That is what Waver thinks one late afternoon, when he leaves the confines of Clock Tower to find leaves on the trees and a slight, pleasant warmth in the air. It’s April, he realizes with a shock. It was October when he arrived. Somehow he’s managed to miss winter entirely, and he frowns, perplexed, trying to recall where the time went. He’s spent so many hours hunched over old tomes and scrolls, scribbling down notes until the words blurred together on the page, and now it’s all melded together seamlessly in his memory. (Like it had all been one very long night.)


His work for the Archibalds has been mostly research-based thus far, scouring ancient texts for loopholes and ambiguities and anything that would allow them to use the system to their advantage, working their way back up the complex hierarchy of power. He’s beginning to feel more like a lawyer than a mage, his head swimming with doctrines and clauses and words, words, words, pouring over him like an avalanche. It’s disconcerting, for one whose mind is usually preoccupied with equations and ratios.


He could leave right now – go to the airport and get on a plane and fly somewhere, anywhere he wants. Back to Japan. Back to Brazil. Someplace entirely new, where no one would ever come looking. And yet something is telling him that this – this ridiculous “penance” – will be worth it in the end.


And so he stays. He sleeps very little. He uses charms to keep himself alert and his mind sharp. He takes the Clock Tower Library apart book by book, page by page, and after that he delves even further, into the private collections of the elite and the depths of the Archives. And in the blink of an eye it’s October again, and he’s sitting once more in that elegant room with Leonna Archibald right across the table, only this time she’s smiling for real.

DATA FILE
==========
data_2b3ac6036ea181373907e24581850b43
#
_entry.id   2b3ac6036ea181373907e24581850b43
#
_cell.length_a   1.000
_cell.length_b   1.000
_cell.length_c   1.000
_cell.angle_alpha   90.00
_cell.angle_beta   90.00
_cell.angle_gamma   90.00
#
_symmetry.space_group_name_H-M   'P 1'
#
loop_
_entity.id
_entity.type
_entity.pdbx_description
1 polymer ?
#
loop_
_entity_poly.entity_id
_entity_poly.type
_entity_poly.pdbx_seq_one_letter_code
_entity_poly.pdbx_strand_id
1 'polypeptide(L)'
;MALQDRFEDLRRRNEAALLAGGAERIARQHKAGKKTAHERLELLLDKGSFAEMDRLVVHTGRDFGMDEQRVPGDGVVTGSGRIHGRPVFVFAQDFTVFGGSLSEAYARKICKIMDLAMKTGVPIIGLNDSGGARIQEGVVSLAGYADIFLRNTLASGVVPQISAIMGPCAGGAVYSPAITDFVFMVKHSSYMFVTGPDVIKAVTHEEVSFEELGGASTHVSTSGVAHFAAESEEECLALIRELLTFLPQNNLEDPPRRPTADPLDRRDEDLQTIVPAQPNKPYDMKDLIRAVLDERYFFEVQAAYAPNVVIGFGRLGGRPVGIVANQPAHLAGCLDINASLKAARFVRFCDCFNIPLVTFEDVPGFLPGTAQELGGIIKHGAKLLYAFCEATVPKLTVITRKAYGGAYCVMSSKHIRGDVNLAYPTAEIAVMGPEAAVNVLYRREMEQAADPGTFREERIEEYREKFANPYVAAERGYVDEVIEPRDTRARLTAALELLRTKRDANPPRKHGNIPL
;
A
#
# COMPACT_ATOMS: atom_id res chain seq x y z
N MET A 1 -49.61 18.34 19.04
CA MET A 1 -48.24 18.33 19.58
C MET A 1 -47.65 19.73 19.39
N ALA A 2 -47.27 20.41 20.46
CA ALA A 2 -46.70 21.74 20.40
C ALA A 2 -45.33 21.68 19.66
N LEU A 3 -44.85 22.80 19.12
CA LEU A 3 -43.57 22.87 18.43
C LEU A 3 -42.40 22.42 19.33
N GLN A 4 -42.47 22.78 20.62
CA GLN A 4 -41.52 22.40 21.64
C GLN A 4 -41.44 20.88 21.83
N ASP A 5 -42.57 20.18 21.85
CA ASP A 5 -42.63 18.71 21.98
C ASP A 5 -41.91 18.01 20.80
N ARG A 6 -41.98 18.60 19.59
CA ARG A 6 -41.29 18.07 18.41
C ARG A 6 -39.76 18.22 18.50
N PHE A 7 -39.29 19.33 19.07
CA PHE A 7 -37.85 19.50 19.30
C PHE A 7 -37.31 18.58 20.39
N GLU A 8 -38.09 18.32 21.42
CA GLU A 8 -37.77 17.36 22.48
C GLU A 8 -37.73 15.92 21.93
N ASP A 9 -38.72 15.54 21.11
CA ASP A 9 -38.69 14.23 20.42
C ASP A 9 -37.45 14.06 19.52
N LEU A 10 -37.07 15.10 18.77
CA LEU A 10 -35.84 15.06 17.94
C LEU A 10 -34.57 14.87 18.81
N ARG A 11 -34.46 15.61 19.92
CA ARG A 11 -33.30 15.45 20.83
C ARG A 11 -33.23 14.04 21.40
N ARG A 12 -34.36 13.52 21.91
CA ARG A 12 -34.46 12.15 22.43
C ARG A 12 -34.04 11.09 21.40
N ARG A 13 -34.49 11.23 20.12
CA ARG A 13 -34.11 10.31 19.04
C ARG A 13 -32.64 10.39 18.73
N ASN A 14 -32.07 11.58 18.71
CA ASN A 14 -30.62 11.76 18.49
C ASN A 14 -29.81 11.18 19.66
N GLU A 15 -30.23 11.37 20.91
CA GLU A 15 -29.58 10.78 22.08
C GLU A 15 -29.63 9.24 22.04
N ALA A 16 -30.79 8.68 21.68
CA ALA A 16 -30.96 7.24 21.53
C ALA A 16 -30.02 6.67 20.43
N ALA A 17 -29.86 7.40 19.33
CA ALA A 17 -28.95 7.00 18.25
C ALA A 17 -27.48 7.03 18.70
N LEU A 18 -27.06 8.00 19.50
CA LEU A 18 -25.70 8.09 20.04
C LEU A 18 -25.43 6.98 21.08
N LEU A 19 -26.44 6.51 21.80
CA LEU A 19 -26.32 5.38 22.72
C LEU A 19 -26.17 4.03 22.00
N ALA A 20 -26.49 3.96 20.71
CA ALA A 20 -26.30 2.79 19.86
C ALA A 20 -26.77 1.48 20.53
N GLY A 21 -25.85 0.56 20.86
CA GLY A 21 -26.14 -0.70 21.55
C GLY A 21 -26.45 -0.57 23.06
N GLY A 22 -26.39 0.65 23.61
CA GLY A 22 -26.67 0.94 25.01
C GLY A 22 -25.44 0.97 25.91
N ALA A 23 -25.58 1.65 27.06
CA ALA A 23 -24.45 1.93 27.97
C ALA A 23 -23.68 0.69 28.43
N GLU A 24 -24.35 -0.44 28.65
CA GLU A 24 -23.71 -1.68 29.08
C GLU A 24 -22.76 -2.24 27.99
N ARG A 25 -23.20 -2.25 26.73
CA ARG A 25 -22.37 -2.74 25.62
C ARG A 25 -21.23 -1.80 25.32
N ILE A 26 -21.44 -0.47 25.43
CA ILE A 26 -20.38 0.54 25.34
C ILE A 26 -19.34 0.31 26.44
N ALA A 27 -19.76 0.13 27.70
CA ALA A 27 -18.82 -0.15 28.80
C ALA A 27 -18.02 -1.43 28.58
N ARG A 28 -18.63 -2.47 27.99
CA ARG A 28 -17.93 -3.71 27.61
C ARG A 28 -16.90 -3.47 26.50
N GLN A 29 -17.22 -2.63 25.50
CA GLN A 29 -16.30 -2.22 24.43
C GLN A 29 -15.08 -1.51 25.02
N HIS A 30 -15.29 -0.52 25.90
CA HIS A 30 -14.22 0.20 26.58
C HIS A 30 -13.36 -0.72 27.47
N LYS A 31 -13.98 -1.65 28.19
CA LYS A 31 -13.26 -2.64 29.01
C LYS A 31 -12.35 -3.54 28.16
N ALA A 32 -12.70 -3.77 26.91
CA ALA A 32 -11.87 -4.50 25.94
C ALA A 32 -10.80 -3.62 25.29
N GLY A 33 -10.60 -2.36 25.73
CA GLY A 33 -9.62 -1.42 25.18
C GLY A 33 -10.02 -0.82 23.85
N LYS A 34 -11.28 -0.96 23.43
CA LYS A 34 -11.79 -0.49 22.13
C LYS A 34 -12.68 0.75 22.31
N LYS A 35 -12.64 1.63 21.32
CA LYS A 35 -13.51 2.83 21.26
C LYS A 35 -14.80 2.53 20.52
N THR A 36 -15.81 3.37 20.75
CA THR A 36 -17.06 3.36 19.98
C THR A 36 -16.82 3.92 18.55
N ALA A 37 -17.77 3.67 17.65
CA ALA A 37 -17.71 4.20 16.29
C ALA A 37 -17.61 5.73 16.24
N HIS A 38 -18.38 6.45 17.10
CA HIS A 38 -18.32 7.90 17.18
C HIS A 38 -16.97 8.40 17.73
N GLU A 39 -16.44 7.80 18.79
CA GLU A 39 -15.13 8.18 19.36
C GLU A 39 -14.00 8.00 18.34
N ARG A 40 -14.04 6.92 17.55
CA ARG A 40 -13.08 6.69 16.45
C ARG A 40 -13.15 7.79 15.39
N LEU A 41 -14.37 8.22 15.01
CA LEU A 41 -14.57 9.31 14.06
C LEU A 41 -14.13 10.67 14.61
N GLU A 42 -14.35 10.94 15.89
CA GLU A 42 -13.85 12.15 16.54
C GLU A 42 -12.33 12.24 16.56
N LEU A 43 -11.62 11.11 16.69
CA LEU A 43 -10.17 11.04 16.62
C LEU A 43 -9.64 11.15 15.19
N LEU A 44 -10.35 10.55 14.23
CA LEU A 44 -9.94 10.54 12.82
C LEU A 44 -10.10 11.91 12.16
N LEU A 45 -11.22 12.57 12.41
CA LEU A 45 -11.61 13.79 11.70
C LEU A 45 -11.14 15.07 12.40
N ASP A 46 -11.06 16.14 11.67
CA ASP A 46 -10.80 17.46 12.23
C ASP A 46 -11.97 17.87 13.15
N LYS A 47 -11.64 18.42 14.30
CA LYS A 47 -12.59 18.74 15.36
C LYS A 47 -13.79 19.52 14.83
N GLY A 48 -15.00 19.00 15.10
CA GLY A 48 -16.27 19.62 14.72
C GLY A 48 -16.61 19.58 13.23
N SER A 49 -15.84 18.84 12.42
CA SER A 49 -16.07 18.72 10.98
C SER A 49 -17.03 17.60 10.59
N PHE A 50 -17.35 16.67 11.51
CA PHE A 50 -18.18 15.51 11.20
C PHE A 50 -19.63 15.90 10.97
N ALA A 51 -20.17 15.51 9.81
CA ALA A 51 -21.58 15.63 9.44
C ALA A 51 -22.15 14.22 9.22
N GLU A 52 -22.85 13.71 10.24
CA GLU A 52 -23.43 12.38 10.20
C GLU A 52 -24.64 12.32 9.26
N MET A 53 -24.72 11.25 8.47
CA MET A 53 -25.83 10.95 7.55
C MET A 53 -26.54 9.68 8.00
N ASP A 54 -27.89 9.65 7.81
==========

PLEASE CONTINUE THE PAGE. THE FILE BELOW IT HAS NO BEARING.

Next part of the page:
“You’ve done remarkably,” she says. “Your skills as a mage may be dubious, but as a researcher, Waver, you are unrivaled. You really have gone above and beyond my expectations.”


She tilts her head to the side and stirs her tea thoughtfully.


“You know, we’ve been searching for some time now. For someone to take the place of Kayneth as Lord El-Melloi. The Archibald family is moving up again, thanks to you, and soon enough, I expect, we will be invited back into the Council of Lords. But who would be suitable? The majority of the Archibalds have important roles out in the Mundane World, and no time to dedicate to the complexities of Lordship. The rest are too old and set in their ways. Or, in the case of myself… deemed too young for such responsibility.” Here, Leonna scowls, grip tightening on her teacup.


“And so I wonder if I might have to look outside the family for a candidate.”


She stares at him pointedly, and Waver almost laughs out loud.


So this is what he stayed for.






Grudgingly, they offer him a teaching position, probably in a last-ditch attempt to keep him occupied. Lord Sophia-Ri’s secretary slides the contract across the table and Waver signs “Lord El-Melloi II” with a flourish, unable to keep his gleeful smile in check.